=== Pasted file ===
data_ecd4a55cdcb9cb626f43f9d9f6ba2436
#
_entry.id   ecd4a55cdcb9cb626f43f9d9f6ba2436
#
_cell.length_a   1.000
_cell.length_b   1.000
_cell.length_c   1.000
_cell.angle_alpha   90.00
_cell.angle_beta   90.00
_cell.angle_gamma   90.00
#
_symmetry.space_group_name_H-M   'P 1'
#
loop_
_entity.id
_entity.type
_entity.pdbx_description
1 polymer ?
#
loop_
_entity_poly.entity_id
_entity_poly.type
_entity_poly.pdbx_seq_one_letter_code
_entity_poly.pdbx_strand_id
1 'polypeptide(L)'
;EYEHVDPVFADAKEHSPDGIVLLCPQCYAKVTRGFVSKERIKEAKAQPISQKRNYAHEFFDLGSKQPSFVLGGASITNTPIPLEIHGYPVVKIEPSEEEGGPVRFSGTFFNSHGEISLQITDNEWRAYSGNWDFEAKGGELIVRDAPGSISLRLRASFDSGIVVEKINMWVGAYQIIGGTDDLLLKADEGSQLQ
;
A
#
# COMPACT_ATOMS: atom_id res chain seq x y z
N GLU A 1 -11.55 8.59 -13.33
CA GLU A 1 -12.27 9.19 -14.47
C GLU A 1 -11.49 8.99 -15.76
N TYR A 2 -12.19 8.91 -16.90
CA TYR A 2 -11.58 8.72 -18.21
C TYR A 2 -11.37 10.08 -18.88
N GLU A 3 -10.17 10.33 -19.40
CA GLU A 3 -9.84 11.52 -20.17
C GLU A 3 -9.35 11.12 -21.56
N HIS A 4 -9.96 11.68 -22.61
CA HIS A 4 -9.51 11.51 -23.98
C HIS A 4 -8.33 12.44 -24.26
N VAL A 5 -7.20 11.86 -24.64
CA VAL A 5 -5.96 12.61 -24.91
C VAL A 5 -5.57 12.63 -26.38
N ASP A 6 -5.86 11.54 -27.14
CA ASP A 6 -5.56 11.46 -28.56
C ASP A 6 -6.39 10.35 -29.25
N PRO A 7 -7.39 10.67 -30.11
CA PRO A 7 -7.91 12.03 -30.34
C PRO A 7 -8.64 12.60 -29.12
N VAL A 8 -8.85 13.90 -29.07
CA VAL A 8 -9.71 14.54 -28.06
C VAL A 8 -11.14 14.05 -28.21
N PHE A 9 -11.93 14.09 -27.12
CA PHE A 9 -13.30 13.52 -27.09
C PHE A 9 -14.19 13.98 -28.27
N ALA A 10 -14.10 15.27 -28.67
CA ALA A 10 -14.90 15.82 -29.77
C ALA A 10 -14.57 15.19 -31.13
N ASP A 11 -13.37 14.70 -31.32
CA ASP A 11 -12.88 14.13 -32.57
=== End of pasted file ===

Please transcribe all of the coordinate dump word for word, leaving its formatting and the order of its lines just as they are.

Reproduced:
data_ecd4a55cdcb9cb626f43f9d9f6ba2436
#
_entry.id   ecd4a55cdcb9cb626f43f9d9f6ba2436
#
_cell.length_a   1.000
_cell.length_b   1.000
_cell.length_c   1.000
_cell.angle_alpha   90.00
_cell.angle_beta   90.00
_cell.angle_gamma   90.00
#
_symmetry.space_group_name_H-M   'P 1'
#
loop_
_entity.id
_entity.type
_entity.pdbx_description
1 polymer ?
#
loop_
_entity_poly.entity_id
_entity_poly.type
_entity_poly.pdbx_seq_one_letter_code
_entity_poly.pdbx_strand_id
1 'polypeptide(L)'
;EYEHVDPVFADAKEHSPDGIVLLCPQCYAKVTRGFVSKERIKEAKAQPISQKRNYAHEFFDLGSKQPSFVLGGASITNTPIPLEIHGYPVVKIEPSEEEGGPVRFSGTFFNSHGEISLQITDNEWRAYSGNWDFEAKGGELIVRDAPGSISLRLRASFDSGIVVEKINMWVGAYQIIGGTDDLLLKADEGSQLQ
;
A
#
# COMPACT_ATOMS: atom_id res chain seq x y z
N GLU A 1 -11.55 8.59 -13.33
CA GLU A 1 -12.27 9.19 -14.47
C GLU A 1 -11.49 8.99 -15.76
N TYR A 2 -12.19 8.91 -16.90
CA TYR A 2 -11.58 8.72 -18.21
C TYR A 2 -11.37 10.08 -18.88
N GLU A 3 -10.17 10.33 -19.40
CA GLU A 3 -9.84 11.52 -20.17
C GLU A 3 -9.35 11.12 -21.56
N HIS A 4 -9.96 11.68 -22.61
CA HIS A 4 -9.51 11.51 -23.98
C HIS A 4 -8.33 12.44 -24.26
N VAL A 5 -7.20 11.86 -24.64
CA VAL A 5 -5.96 12.61 -24.91
C VAL A 5 -5.57 12.63 -26.38
N ASP A 6 -5.86 11.54 -27.14
CA ASP A 6 -5.56 11.46 -28.56
C ASP A 6 -6.39 10.35 -29.25
N PRO A 7 -7.39 10.67 -30.11
CA PRO A 7 -7.91 12.03 -30.34
C PRO A 7 -8.64 12.60 -29.12
N VAL A 8 -8.85 13.90 -29.07
CA VAL A 8 -9.71 14.54 -28.06
C VAL A 8 -11.14 14.05 -28.21
N PHE A 9 -11.93 14.09 -27.12
CA PHE A 9 -13.30 13.52 -27.09
C PHE A 9 -14.19 13.98 -28.27
N ALA A 10 -14.10 15.27 -28.67
CA ALA A 10 -14.90 15.82 -29.77
C ALA A 10 -14.57 15.19 -31.13
N ASP A 11 -13.37 14.70 -31.32
CA ASP A 11 -12.88 14.13 -32.57